The Google Brain team works to advance the state of the art in artificial intelligence by research and systems engineering, as one part of the overall Google AI effort. Last year we shared a summary of our work in 2016. Since then, we’ve continued to make progress on our long-term research agenda of making machines intelligent, and have collaborated with a number of teams across Google and Alphabet to use the results of our research to improve people’s lives. This first of two posts will highlight some of our work in 2017, including some of our basic research work, as well as updates on open source software, datasets, and new hardware for machine learning. In the second post we’ll dive into the research we do in specific domains where machine learning can have a large impact, such as healthcare, robotics, and some areas of basic science, as well as cover our work on creativity, fairness and inclusion and tell you a bit more about who we are.
A significant focus of our team is pursuing research that advances our understanding and improves our ability to solve new problems in the field of machine learning. Below are several themes from our research last year.
The goal of automating machine learning is to develop techniques for computers to solve new machine learning problems automatically, without the need for human machine learning experts to intervene on every new problem. If we’re ever going to have truly intelligent systems, this is a fundamental capability that we will need. We developed new approaches for designing neural network architectures using both reinforcement learning and evolutionary algorithms, scaled this work to state-of-the-art results on ImageNet classification and detection, and also showed how to learn new optimization algorithms and effective activation functions automatically. We are actively working with our Cloud AI team to bring this technology into the hands of Google customers, as well as continuing to push the research in many directions.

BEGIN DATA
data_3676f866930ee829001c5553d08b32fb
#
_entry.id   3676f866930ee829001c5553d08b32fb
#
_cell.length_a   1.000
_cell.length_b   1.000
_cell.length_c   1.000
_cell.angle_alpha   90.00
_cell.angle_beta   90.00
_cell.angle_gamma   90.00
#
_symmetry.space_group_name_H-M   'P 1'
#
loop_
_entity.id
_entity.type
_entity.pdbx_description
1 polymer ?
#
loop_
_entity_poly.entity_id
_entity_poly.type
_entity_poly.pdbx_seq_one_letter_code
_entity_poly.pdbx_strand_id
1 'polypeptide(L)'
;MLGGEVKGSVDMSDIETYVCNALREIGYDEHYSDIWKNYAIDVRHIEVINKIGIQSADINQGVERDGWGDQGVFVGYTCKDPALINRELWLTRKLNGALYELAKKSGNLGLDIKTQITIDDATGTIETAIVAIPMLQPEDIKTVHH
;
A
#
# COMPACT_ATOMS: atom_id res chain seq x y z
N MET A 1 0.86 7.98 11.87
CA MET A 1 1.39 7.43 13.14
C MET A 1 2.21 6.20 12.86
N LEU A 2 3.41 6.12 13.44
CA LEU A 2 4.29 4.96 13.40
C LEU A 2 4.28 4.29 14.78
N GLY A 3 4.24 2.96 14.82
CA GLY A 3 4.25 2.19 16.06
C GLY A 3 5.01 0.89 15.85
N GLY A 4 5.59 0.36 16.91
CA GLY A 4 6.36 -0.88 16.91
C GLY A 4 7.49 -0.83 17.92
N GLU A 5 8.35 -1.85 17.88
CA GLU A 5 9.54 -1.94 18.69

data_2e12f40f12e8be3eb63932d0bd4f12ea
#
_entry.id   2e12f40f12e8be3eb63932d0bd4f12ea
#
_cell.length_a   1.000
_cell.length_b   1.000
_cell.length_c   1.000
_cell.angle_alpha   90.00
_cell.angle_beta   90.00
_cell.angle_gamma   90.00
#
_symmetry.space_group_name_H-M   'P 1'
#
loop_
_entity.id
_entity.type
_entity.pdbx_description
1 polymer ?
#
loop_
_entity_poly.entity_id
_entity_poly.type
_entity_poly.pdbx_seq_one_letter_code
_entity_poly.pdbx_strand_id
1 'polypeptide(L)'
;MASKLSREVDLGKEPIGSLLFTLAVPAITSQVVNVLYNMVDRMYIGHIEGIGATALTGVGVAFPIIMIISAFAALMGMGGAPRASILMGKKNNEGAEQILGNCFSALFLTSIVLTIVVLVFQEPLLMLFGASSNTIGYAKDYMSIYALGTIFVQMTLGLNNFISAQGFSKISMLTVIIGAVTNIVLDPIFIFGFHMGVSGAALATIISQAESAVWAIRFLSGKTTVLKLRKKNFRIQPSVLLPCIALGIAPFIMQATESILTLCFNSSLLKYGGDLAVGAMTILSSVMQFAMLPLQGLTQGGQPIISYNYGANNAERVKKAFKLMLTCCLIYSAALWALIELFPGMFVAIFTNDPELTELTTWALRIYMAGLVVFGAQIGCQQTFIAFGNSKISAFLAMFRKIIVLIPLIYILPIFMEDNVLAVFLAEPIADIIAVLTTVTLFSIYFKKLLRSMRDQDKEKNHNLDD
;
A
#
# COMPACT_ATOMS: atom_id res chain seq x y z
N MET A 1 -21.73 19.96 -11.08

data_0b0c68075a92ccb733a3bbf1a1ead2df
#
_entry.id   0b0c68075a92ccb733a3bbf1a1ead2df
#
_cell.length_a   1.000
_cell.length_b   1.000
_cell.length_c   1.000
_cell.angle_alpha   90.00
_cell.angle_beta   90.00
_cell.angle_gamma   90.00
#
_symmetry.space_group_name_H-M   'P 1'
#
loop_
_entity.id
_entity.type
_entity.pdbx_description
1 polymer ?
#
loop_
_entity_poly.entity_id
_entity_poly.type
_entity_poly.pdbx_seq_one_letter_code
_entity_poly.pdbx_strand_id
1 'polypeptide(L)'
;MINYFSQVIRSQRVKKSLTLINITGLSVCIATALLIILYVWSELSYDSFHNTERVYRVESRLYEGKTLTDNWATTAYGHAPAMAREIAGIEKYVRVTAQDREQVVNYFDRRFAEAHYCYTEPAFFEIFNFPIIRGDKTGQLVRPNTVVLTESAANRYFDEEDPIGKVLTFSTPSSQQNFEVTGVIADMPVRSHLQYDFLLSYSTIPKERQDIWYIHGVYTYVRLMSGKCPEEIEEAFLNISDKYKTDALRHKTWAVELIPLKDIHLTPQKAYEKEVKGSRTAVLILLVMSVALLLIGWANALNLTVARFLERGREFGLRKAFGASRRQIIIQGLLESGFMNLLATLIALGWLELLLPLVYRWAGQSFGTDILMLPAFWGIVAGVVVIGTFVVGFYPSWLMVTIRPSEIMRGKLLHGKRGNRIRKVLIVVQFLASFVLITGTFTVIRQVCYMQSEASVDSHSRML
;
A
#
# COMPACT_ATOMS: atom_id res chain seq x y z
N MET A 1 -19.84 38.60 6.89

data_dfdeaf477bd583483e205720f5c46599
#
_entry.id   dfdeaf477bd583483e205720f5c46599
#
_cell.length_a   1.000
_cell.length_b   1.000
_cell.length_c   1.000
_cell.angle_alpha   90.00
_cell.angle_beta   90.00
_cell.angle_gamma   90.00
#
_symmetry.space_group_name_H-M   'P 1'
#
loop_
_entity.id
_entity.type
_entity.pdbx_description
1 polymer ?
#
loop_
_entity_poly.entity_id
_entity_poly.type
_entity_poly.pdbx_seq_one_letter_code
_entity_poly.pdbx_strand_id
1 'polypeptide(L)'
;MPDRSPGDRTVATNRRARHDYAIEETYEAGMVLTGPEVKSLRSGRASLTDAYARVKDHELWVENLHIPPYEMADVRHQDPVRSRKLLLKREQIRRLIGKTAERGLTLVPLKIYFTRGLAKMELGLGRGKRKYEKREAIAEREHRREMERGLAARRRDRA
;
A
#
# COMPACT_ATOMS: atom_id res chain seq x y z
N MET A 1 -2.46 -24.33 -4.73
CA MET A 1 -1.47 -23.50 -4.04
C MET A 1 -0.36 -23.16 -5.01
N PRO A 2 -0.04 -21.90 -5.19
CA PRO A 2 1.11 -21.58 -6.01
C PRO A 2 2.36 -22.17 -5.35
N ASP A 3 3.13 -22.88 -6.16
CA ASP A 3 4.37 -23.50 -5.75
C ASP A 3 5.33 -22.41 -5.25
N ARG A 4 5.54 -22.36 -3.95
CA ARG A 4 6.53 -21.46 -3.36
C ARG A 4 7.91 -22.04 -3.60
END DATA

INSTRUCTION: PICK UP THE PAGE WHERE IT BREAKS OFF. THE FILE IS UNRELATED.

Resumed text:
|Convolutional architecture discovered by Neural Architecture Search|
|Object detection with a network discovered by AutoML|
Another theme is on developing new techniques that improve the ability of our computing systems to understand and generate human speech, including our collaboration with the speech team at Google to develop a number of improvements for an end-to-end approach to speech recognition, which reduces the relative word error rate over Google’s production speech recognition system by 16%. One nice aspect of this work is that it required many separate threads of research to come together (which you can find on Arxiv: 1, 2, 3, 4, 5, 6, 7, 8, 9).
|Components of the Listen-Attend-Spell end-to-end model for speech recognition|
|Tacotron 2’s model architecture|
We continued to develop novel machine learning algorithms and approaches, including work on capsules (which explicitly look for agreement in activated features as a way of evaluating many different noisy hypotheses when performing visual tasks), sparsely-gated mixtures of experts (which enable very large models that are still computational efficient), hypernetworks (which use the weights of one model to generate weights for another model), new kinds of multi-modal models (which perform multi-task learning across audio, visual, and textual inputs in the same model), attention-based mechanisms (as an alternative to convolutional and recurrent models), symbolic and non-symbolic learned optimization methods, a technique to back-propagate through discrete variables, and a few new reinforcement learning algorithmic improvements.